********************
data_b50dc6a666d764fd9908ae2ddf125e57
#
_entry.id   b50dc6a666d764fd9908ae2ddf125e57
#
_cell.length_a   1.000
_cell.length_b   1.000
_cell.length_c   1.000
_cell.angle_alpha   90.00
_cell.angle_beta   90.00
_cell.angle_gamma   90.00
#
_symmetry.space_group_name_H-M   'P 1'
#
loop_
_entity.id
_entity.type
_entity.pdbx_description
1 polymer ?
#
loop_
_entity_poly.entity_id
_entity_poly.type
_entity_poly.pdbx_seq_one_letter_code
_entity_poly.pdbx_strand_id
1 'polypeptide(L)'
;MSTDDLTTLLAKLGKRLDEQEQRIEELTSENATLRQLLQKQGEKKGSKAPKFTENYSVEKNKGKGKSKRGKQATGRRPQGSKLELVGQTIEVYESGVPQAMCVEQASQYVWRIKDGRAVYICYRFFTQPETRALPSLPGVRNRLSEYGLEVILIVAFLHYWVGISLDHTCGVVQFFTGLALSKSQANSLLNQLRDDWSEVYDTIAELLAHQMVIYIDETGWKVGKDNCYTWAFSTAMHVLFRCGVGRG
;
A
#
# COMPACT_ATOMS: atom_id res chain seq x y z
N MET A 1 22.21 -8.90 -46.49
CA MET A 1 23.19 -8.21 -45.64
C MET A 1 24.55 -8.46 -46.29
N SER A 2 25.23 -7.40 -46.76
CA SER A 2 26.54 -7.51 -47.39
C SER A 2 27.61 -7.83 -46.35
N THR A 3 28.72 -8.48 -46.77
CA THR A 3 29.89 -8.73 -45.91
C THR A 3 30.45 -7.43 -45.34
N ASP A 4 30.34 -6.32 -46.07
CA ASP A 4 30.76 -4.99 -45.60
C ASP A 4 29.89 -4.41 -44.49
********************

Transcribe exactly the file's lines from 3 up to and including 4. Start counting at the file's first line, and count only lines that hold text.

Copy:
_entry.id   b50dc6a666d764fd9908ae2ddf125e57
#